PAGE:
“The arbitration court is not satisfied that E at any time after the conclusion of the agreement has accepted that preliminary work orders should be considered maximum offers for the said extra work. Accordingly, and as BH has not acted consistently in compliance with the Joint Conditions, clause 14.4.1 regarding payment for extra work or the formal requirement for written format in connection with the conclusion of agreements for extra work, the arbitration court finds that E’s extra work in relation to price should be assessed as work performed according to invoice.”
However, there are also examples of the contractor not being awarded payment for variations with reference to the fact that the contractor could not carry the onus of proof for the construction management’s approval of the variations. In Kfe1975s.70DIV the contractor was awarded payment for some extra work notwithstanding the fact that an agreed requirement for written format had not been complied with, whereas other extra work was rejected because the contractor had failed to obtain evidence without prior approval thereof:
“Certain clearing-up operations were found to have been tacitly approved by the construction management, but after the construction management had made it clear at a site meeting that further clearing-up in addition to the description must be agreed in advance, it was found that the contractor had to carry the onus of proof for such an agreement. Statements in daily reports were not sufficient evidence.”
The fact that the employer pays for extra work on an informal basis has been stated as the reason for considering formal requirements to have been deviated from. An example thereof is a ruling of 27 November 2008 by the arbitration court, TBB2009.233, in which a contractor who had performed construction work at a number of residential properties made a number of claims for payment for variations. In this judgment, the arbitration court found that:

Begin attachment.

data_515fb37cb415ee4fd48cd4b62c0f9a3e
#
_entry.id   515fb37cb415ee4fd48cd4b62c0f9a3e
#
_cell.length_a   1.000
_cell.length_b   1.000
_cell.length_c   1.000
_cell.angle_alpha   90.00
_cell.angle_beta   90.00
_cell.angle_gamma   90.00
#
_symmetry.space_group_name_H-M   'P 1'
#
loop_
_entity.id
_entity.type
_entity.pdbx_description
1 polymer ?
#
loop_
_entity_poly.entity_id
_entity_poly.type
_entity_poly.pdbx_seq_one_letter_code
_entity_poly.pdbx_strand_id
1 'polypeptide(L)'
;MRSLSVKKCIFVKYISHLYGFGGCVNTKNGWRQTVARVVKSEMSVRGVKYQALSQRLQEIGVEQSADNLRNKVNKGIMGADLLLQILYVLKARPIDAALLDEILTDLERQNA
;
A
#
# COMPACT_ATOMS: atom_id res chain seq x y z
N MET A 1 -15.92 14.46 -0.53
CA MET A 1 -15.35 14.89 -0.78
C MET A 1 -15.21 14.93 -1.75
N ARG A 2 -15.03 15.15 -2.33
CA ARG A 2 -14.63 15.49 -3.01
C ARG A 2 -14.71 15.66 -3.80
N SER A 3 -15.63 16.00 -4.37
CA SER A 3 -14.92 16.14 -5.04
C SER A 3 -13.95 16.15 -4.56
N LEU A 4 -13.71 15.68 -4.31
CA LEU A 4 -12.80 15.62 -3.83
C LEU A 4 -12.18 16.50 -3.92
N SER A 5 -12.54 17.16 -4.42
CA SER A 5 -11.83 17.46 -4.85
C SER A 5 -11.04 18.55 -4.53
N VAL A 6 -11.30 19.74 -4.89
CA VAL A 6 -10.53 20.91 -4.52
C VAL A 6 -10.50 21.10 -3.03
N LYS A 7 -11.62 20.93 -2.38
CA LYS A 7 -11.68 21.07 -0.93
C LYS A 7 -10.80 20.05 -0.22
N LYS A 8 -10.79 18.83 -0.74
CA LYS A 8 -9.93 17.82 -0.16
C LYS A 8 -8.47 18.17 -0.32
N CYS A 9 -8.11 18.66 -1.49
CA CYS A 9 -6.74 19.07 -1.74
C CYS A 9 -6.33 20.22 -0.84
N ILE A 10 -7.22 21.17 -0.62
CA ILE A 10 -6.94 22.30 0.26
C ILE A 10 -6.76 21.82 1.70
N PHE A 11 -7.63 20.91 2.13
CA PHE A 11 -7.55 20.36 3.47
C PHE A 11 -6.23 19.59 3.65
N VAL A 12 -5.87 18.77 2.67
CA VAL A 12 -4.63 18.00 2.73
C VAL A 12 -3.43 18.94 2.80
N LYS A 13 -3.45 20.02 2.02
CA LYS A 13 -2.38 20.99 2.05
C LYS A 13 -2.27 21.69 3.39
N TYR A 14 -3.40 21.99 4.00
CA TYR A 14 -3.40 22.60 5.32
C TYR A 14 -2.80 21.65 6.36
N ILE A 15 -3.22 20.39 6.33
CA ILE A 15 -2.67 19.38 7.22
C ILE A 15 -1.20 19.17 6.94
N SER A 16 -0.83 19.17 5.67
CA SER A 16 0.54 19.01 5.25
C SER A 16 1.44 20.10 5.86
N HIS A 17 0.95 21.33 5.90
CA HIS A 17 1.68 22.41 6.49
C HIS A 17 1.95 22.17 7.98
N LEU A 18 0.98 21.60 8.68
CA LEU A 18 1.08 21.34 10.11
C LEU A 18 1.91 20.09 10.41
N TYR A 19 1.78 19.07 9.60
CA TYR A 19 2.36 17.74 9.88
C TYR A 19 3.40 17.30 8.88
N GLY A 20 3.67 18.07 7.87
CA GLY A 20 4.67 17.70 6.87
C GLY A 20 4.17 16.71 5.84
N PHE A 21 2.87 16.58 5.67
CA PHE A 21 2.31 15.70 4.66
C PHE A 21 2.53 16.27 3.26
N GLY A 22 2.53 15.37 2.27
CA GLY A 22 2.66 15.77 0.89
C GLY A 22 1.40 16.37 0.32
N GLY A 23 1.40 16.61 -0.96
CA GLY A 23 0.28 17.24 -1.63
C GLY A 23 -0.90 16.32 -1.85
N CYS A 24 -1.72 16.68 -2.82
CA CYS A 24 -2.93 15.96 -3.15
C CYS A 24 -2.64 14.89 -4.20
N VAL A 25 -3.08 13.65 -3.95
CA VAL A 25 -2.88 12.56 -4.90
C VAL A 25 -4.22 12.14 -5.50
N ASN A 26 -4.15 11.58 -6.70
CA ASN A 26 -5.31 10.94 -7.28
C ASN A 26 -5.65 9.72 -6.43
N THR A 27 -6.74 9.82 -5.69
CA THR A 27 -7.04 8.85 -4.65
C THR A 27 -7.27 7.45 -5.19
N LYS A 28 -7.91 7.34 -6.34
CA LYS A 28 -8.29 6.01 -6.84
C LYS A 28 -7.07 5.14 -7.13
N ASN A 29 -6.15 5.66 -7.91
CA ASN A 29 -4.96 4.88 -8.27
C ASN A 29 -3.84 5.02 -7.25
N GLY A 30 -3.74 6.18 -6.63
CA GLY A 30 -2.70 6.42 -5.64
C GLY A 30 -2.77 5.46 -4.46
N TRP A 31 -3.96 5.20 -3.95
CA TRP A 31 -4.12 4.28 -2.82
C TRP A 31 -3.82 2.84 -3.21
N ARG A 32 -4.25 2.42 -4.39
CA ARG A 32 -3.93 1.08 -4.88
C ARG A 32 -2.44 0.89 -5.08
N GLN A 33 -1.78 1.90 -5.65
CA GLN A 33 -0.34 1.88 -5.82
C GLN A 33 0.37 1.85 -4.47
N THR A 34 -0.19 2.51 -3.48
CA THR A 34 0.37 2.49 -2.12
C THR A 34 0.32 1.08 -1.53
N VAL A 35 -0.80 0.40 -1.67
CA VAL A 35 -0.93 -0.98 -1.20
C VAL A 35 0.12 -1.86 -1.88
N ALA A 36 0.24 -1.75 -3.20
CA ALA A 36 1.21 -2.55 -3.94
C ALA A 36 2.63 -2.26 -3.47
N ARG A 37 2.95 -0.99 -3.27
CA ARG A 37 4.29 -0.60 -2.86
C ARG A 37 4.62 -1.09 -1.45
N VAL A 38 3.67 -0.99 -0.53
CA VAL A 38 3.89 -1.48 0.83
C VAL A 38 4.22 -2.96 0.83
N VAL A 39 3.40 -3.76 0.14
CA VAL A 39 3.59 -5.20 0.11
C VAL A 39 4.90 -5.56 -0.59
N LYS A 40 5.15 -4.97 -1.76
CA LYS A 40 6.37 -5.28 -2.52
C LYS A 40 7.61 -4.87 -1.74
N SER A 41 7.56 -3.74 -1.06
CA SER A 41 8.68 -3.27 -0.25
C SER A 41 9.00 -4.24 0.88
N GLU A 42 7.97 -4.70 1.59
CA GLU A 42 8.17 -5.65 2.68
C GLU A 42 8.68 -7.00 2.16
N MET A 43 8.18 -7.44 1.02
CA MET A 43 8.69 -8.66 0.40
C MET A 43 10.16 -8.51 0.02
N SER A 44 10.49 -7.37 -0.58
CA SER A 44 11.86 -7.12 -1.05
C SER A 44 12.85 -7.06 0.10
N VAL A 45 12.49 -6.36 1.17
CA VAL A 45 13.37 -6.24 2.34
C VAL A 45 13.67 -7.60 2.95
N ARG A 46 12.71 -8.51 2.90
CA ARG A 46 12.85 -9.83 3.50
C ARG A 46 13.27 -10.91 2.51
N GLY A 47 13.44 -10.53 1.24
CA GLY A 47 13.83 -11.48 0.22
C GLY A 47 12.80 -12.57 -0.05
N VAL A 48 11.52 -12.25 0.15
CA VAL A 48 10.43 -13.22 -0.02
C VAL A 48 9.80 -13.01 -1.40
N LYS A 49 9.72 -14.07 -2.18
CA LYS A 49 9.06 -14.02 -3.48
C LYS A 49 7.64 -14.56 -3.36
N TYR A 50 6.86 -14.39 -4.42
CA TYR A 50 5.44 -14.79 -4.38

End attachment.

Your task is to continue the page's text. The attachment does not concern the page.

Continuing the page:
“Initially is should be noted that during the course of the construction, the parties have not followed the provision of the construction contract that variations of any nature could only be ordered through work orders, for which reason the defendant’s rejection of the extra claims due to missing work orders cannot be allowed.”
In a ruling by the arbitration court on 22 June 2016, TBB2016.861, the court established that several extra works must be paid for even if the prescribed procedure had, to a wide extent, not been followed in practice because:
“E prepared variation orders on an ongoing basis during the construction concerning extra work, which were not signed by the construction management or registered in the site meeting minutes, but which the municipality has nevertheless approved in a number of instances.”
The arbitration court further took into account that several of the variations were a natural element in the performance of the work and necessary to ensure the construction. Thus, in summary it can be established that an employer cannot dismiss extra work merely on the basis that formal requirements have not been complied with if the employer itself has deviated from them. In addition, it can be deducted that only a minor deviation from formal requirements during the construction can be of major importance.